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Designing Plasmid Vectors

  • Oleg TolmachovEmail author
Protocol
Part of the Methods in Molecular Biology™ book series (MIMB, volume 542)

Summary

Nonviral gene therapy vectors are commonly based on recombinant bacterial plasmids or their derivatives. The plasmids are propagated in bacteria, so, in addition to their therapeutic cargo, they necessarily contain a bacterial replication origin and a selection marker, usually a gene conferring antibiotic resistance. Structural and maintenance plasmid stability in bacteria is required for the plasmid DNA production and can be achieved by carefully choosing a combination of the therapeutic DNA sequences, replication origin, selection marker, and bacterial strain. The use of appropriate promoters, other regulatory elements, and mammalian maintenance devices ensures that the therapeutic gene or genes are adequately expressed in target human cells. Optimal immune response to the plasmid vectors can be modulated via inclusion or exclusion of DNA sequences containing immunostimulatory CpG sequence motifs.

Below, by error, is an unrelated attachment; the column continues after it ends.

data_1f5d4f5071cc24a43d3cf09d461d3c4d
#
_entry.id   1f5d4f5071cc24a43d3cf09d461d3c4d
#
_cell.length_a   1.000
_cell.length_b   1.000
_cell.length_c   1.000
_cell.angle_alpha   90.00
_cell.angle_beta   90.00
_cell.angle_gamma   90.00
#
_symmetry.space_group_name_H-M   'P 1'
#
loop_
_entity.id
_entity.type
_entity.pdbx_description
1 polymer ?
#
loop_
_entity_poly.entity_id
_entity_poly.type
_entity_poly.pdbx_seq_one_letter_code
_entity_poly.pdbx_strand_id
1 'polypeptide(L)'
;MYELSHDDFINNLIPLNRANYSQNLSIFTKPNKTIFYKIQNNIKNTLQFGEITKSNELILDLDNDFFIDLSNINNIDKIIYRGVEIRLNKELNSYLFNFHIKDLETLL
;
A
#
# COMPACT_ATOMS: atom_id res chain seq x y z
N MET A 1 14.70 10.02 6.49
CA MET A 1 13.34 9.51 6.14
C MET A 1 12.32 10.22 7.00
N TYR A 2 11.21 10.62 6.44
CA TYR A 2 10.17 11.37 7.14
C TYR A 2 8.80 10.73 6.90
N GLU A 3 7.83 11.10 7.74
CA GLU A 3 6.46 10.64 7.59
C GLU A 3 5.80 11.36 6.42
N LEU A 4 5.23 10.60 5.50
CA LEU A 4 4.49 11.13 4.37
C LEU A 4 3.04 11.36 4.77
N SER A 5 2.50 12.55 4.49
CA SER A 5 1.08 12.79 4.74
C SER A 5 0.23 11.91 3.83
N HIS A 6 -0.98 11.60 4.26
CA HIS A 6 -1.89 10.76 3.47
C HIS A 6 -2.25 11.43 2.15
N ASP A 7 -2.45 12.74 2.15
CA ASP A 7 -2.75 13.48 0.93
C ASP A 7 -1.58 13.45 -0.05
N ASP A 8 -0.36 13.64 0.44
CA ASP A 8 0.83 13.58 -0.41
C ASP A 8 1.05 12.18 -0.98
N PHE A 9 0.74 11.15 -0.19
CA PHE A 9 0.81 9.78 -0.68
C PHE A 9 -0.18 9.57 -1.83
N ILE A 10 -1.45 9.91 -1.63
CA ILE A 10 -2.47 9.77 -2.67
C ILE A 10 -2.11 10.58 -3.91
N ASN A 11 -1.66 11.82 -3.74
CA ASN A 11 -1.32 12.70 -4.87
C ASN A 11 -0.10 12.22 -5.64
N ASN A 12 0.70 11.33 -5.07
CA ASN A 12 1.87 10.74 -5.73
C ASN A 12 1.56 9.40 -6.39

DNA fragments facilitating construction of plasmid vectors should also be considered for inclusion in the design of plasmid vectors. Techniques relying on site-specific or homologous recombination are preferred for construction of large plasmids (>15 kb), while digestion of DNA by restriction enzymes with subsequent ligation of the resulting DNA fragments continues to be the mainstream approach for generation of small- and medium-size plasmids. Rapid selection of a desired recombinant plasmid against a background of other plasmids continues to be a challenge. In this chapter, the emphasis is placed on efficient and flexible versions of DNA cloning protocols using selection of recombinant plasmids by restriction endonucleases directly in the ligation mixture.

Keywords

Longevity of gene expression modulation of immune response in cancer gene therapy plasmid manipulation plasmid stability restriction endonuclease digestion of ligation mixture transgene expression 

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Copyright information

© Humana Press, a part of Springer Science+Business Media, LLC 2009

Authors and Affiliations

  1. 1.Molecular Medicine, National Heart and Lung Institute, Faculty of MedicineImperial College LondonLondonUK

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